Their first stop isn’t far away, and they drive in silence, all the familiar sights of the town slipping by outside the window: the bridge over the ravine, the road lined with pine trees, the gazebo in the park. Clare tries to absorb each one of them as they whip past, because by the time she returns at Thanksgiving, she knows she might be some‑ one entirely different, and she suspects that—because of that—all this might look different, too. And something about that scares her. So one by one, she tries to pin them in place: each tree, each road, each house.

This is how it all started this morning, when she woke up in a panic about how many goodbyes she still had to say. Not just the people: Aidan, of course; and her best friend, Stella; Aidan’s sister, Riley; and his pal, Scotty; plus the handful of their other friends who are still around.

But there was also the town itself. All the landmarks that had been the background to her childhood. She couldn’t leave without going to the village green one more time, or getting one last slice of pizza at their favorite spot.  She couldn’t possibly take off without one more trip to the beach, one final party, one last drive past the high school.

And so she made a list. But it didn’t take long for her to realize that most of the things that meant something to her were inextricably tied to Aidan. This place was a ghost town of sorts, littered with milestones and memories from their nearly two-​­year relationship.

So it had turned into something else, this night: a nostalgia tour, a journey into the past, a walk down memory lane. It would be a way for her to say goodbye to this town where she’d lived her whole life, and maybe—somehow—to Aidan, too.

She can’t help shivering a little at the thought of this, and she presses the button on the car door, closing her window.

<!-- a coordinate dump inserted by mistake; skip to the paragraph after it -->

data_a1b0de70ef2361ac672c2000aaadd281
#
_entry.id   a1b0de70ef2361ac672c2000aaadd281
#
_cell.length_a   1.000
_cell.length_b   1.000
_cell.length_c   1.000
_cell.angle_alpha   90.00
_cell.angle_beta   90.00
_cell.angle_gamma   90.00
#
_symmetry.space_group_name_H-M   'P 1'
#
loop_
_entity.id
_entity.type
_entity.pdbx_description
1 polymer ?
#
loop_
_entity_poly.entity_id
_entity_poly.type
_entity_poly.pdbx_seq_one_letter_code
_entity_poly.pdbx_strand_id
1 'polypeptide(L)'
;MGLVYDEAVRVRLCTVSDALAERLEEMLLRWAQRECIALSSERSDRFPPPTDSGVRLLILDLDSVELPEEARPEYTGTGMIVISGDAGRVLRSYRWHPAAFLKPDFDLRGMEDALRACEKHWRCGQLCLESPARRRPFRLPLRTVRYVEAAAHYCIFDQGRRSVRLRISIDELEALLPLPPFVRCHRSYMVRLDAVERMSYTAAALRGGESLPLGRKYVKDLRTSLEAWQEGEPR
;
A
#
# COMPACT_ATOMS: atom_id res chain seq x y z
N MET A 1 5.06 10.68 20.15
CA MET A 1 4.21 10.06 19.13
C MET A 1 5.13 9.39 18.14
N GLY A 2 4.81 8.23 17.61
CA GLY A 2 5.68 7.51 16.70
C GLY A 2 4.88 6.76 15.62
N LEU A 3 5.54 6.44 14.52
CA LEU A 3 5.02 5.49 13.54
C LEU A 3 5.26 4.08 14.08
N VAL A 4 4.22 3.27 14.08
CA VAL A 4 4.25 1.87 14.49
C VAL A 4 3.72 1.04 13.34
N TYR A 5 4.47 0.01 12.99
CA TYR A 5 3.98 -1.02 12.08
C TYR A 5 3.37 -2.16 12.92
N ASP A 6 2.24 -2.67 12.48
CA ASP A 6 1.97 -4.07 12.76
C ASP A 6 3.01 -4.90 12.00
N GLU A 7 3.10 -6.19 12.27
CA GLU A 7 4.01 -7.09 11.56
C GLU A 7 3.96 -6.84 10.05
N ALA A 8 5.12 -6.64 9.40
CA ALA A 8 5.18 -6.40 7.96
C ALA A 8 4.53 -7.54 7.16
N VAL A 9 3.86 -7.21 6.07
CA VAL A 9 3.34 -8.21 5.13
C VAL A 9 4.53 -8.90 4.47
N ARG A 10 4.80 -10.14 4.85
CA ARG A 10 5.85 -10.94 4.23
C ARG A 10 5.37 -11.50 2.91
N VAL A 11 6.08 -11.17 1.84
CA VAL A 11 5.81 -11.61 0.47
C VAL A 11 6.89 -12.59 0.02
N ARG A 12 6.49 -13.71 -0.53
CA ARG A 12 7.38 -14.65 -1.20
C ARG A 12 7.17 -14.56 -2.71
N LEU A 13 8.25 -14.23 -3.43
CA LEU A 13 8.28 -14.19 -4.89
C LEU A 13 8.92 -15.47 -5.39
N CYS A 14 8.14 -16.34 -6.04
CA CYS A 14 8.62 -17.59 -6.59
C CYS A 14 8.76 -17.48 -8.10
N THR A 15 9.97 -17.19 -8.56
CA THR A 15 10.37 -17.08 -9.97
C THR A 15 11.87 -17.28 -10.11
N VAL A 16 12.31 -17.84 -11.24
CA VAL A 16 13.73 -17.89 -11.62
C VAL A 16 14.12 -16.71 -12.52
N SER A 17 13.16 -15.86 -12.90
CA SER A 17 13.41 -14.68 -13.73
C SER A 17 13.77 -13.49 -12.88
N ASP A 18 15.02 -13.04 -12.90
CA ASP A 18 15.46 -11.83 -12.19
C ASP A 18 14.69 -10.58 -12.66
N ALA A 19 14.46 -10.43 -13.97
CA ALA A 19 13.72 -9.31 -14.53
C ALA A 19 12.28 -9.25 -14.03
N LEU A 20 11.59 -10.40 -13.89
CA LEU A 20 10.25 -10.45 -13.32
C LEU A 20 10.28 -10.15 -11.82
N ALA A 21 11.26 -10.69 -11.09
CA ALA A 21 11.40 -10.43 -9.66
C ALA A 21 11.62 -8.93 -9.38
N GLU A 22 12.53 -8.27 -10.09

Aidan glances over. “Too windy?” he asks, rolling up his own window, and she nods. But it’s more than that. It’s the same icy dread that fills her each time she starts to imagine it; not just the goodbye, but everything that’s to come afterward: the hurt that will surely trail them to opposite coasts, so strong that she can already feel it even now, when he’s only inches away.

The truth is, she’s still waiting for her heart to get on board with the decision her head has made. But she’s running out of time.

When they reach the long drive leading up to the high school, Aidan frowns. “So tell me,” he says as they pull up to the front of the sprawling building and into one of the empty parking spots. “Why exactly are we here?”

It’s early evening on a Friday toward the end of August, and the school sits hushed and empty. Though she spent four years here, Clare’s already having trouble remember‑ ing the feel of the place when it’s full of students, everyone spilling out the wooden doors and onto the front lawn. It’s only been two months, but somehow, all that seems like a very long time ago.

“Because,” she says, turning to Aidan, “it’s the first stop on the list.”

“I know that,” he says. “But how come?”

“It’s where we met,” she explains as she gets out of the car. “And the idea is to start at the beginning.”

“So this is a chronological scavenger hunt, then.”

“It’s not a scavenger hunt at all. Think of it more like a refresher course.” “A refresher course in what?”

She smiles at him over the top of the car. “Us.”